There are three upsides to this tip that don’t exist in most tourist attractions:
- The social experience. Engaging in conversation with a local, talking about their lives and families, and possibly being introduced to their neighbors is incredibly refreshing and personal.
- For traveling families, this is a good way to introduce your kids to many different types of people.
- A combination of experiences. In my Lisbon bike tour, I saw the beach, city outskirts, fishing villages, and forest in just a few hours. With a tourist attraction, you only get one.
- Fresh, local, and authentic food. If the locals eat it, you can be sure what you’re getting is authentic. My guide ended my Lisbon bike tour with fresh octopus salad, caught and prepared fresh just minutes before serving.
Tip 3: Pick a combination of things that require walk and rest
Traveling can be tiring, and every new place has their own transportation that requires you to familiarize yourself with. When building your itinerary, it’s easy to think of the places you’d like to go. But it’s a little harder to visualize the logistics of getting from place to place, or to predict how tired you’ll become throughout the day.
Typically, meals make good stopping points for getting rest between your tourist sites. But lunch and dinner are hours apart, and you might get worn out long before the end of the day. Thus, it’s good to plan for experiences that allow you to rest, but still enjoy the sights. This is especially important if you’re traveling with kids.
Some good examples of these experiences are chairlift rides, ferry rides, or train rides. All three are relatively inexpensive in most parts of the world. They offer gorgeous views of surrounding countryside, mountain views, or the water. Most parts of Asia and Europe have high-speed bullet trains that feel almost weightless as they whiz by at hundreds of miles an hour. The ferry ride on Hong Kong offers a stunning view of the city at night and costs less than $1.00 USD. Any mountain site—like those in Switzerland, or mountain staircases in China—will likely have chairlifts to enjoy the view without the work of hiking to the top.
Tourist site suggestions besides landmarks and museums
Aside from the examples mentioned above, you might be wondering what else you can visit besides the most obvious attractions or museums in a foreign place. Below are a few options you may not have thought of when traveling.
- University Campuses. Many countries around the world have beautiful and prestigious campuses that make for great tourist sites. Oxford and Cambridge in England are beautiful, ETH in Zurich was Einstein’s home institution, and Tonji University in Shanghai, China is large and scenic enough to wander around as if it were a garden. Most of the most prestigious or famous campuses are also incredibly pretty, and it’s a great way to glimpse a snapshot of local student life, usually for free.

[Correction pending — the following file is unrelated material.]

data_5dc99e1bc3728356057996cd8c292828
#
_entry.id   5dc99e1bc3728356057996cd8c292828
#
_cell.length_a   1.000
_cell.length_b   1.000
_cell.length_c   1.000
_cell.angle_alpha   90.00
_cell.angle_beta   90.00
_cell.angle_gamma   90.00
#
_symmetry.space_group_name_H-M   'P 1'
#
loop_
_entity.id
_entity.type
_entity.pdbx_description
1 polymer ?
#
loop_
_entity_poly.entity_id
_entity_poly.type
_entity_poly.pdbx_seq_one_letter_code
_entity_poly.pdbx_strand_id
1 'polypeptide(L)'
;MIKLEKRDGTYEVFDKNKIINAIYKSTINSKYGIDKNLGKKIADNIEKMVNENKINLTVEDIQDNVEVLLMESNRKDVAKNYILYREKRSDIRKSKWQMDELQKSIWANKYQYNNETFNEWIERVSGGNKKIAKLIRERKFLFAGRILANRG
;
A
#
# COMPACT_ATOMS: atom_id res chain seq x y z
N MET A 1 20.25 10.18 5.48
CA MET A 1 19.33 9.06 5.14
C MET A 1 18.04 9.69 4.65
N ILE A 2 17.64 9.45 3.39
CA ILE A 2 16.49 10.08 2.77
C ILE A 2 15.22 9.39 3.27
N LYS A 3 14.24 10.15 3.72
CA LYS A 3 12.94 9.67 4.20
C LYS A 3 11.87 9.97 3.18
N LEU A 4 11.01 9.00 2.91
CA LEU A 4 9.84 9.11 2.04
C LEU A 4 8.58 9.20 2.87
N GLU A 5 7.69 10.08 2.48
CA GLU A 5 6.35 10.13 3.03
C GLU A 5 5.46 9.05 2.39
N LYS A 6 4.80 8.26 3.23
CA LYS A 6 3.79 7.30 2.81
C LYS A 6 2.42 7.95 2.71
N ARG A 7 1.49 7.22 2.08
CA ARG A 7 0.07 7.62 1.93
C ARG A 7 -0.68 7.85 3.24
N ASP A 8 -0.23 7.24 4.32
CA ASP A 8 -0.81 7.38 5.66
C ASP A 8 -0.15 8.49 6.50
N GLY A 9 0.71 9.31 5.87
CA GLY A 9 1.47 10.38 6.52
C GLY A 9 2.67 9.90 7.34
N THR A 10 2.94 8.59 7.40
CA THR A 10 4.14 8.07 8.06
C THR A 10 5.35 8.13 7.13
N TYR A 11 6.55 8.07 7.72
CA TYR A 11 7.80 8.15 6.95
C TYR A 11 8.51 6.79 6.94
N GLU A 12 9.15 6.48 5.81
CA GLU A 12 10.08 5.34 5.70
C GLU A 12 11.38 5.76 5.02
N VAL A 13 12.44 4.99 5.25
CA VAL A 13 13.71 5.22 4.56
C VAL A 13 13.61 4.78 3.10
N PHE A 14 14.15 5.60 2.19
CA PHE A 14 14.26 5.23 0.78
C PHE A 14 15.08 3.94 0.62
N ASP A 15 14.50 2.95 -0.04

- Libraries and bookstores. Many cities have unique, local bookshops that make for a worthwhile tourist visit on their own even if you can’t read their language. Los Angeles’s “The Last Bookstore” is one such place in the US. Dozens of bookstores in Tokyo offer unique magazines and manga for lovers of anime, video games, or Asian TV shows. Shakespeare and Co., a bookshop in Paris that hosted such writers as Hemingway and Gertrude Stein, is one of the most historical examples. Hatchards in London specializes in signed editions, a haven for those who love book collecting.
- Historical homes. Every country has its famous people from history, and many of their homes are still preserved. From Thomas Jefferson’s Monticello in Virginia to the home of Song Qing-ling in Shanghai, these places rarely draw large crowds and offer a glimpse into the past. You can see their bedrooms, carpets, nightstands, libraries, study desks, and furniture while a guide (usually) explains. It’s an opportunity to learn about history in a more interactive and authentic setting than a typical museum, and often mixes the outdoors with the indoors.
- Performances and Theater. Many cities are famous for their performing arts, and this is among the sites that allow you to rest (tying to the last tip above). It would be a pity to go to New York City without experiencing Broadway, to Las Vegas without seeing the Cirque du Soleil, to Vienna without watching an opera or ballet. It’s an opportunity to experience a more old-school form of entertainment that doesn’t require electronic screens or microphones, and a good way to get kids off their phones on vacation.
Every place has a lifetime’s worth of places to see, and it’s not possible to visit them all. That can be overwhelming at first, and you might have no idea how to pick which places will give you the best experiences. Even with the Internet, information can be overwhelming and the lack of general guidelines trips many people up when creating a travel itinerary.
We hope this guide has gone some way in demystifying that process. They are not necessarily hard and fast rules, but general tips on what to look for and where to start. Traveling is a lifelong journey that takes practice to get right. Hopefully when COVID-19 ends, you’ll be ready to celebrate with the vacation of a lifetime!